• Crossbite. Crossbite occurs when the upper and lower jaws are not properly aligned. An orthodontic device called a palatal expander widens the upper jaw, allowing teeth to align properly. Research suggests that early treatment may be beneficial in crossbite cases, especially when the jaw must shift laterally to correct the problem.
  • Tooth extraction. That mouthful of crooked baby teeth can cause problems when your child’s permanent teeth erupt. For kids with especially full mouths, extracting baby teeth and even permanent premolars can help adult teeth grow in straight.

Considerations when thinking about early intervention

Early intervention isn’t helpful for all conditions. For example, research suggests that there is little benefit to early orthodontics for Class II malocclusion (commonly known as an overbite). Instead, your child should wait until adolescence to begin treatment. Scheduling a visit to our Flossmoor and New Lenox, IL office when your child is around age seven is a smart way to create an individualized treatment plan that addresses unique orthodontic needs.

Are you visiting the dentist during your orthodontic treatment?

August 10th, 2022

If you’re brushing your teeth twice a day during your orthodontic treatment, Dr. Pope and our team think that’s wonderful! But, don’t forget that it’s also important for you to visit your general dentist every six months, or as recommended, in addition to brushing your teeth and flossing. (And visiting Orthodontic Associates, LTD. for regular adjustments, of course.)

Dental checkups are crucial for maintaining good oral health. Your general dentist can check for problems that might not be seen or felt, detect cavities and early signs of tooth decay, as well as catch and treat oral health problems early. During an oral exam, your dentist can also check the health of your mouth, teeth, gums, cheeks, and tongue. Checkups will also include a thorough teeth cleaning and polishing.

If you have not been to the dentist in the last six months, let us know during your next adjustment visit and we will provide a few great references in the Flossmoor and New Lenox, IL area!

The Twin Block Appliance

August 10th, 2022

Orthodontic treatment involves a lot more than just straightening your teeth. For a healthy smile, your bite must be healthy as well! This means that the upper and lower jaws need to fit together properly and comfortably.

If your bite is out of alignment because of jaw misalignment, orthodontic treatment can help correct the shape and position of your jaws with devices called functional appliances. These appliances are most often used for young patients whose bones are still growing, and are designed to treat malocclusions, or bite problems.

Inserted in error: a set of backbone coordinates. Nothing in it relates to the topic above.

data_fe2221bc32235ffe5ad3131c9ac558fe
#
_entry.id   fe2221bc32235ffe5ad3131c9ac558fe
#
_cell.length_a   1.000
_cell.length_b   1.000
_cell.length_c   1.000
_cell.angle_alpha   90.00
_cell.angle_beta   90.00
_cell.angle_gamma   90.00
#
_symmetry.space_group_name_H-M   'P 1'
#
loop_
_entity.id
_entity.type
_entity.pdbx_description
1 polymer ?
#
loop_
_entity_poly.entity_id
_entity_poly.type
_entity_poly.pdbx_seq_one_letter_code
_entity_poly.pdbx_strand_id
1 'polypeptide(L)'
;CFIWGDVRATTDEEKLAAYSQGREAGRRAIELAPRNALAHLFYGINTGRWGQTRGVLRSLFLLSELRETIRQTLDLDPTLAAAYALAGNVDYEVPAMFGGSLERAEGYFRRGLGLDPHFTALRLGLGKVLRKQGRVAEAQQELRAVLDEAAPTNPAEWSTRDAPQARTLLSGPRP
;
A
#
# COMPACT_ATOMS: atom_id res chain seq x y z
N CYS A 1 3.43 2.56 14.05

Common malocclusions such as overbites and overjets can occur when the upper teeth protrude further than they should, or the lower jaw is positioned too far back, or both. The Twin Block appliance can be used in such cases to help move your lower jaw and teeth into alignment with your upper jaw.

Why “Twin”? Because the Twin Block appliance is two separate pieces, each made of wire and smooth acrylic. Both pieces are crafted to fit precisely over your upper and lower arches and can be adjusted as your treatment progresses. The top plate can also be adjusted, if necessary, to widen the upper palate.

Why “Block”? Acrylic blocks cover the biting surfaces of several of your upper and lower teeth. These blocks fit together like a 3D puzzle. When you bite down, the upper blocks interlock with the lower blocks, pushing the lower blocks forward just a bit before you can bite down completely. Over time, bit by bit (and bite by bite), the Twin Block appliance advances your lower jaw and teeth to create a balanced, comfortable bite.

For the quickest and best results, you should wear your Twin Block appliance as directed. It’s made to be worn comfortably while you sleep, eat, and otherwise go about your day. (It’s a good idea to check with our Flossmoor and New Lenox, IL orthodontic team to see about removing it when you’re active, especially for swimming and contact sports.) When it’s time to brush, the Twin Block appliance is removable. This means that you can clean your teeth and your appliance easily.

And, while it’s made to work hard for you, it’s not indestructible. Don’t expose your appliance to heat or hot water, as the plastic may warp. Use the cleaning methods we recommend. Finally, when your appliance is out of your mouth, keep it in its case! You don’t want your appliance to end up carefully wrapped in a napkin in the nearby recycling bin. Or, even worse, in your dog’s mouth instead of yours.

The Twin Block appliance might fit together like a puzzle, but there’s nothing puzzling about how to achieve your best and fastest results. Your success really depends on you. Follow Dr. Pope and our team’s advice, wear your appliance as directed, and you’ll be on your way to a healthy, comfortable bite and an attractive, confident smile!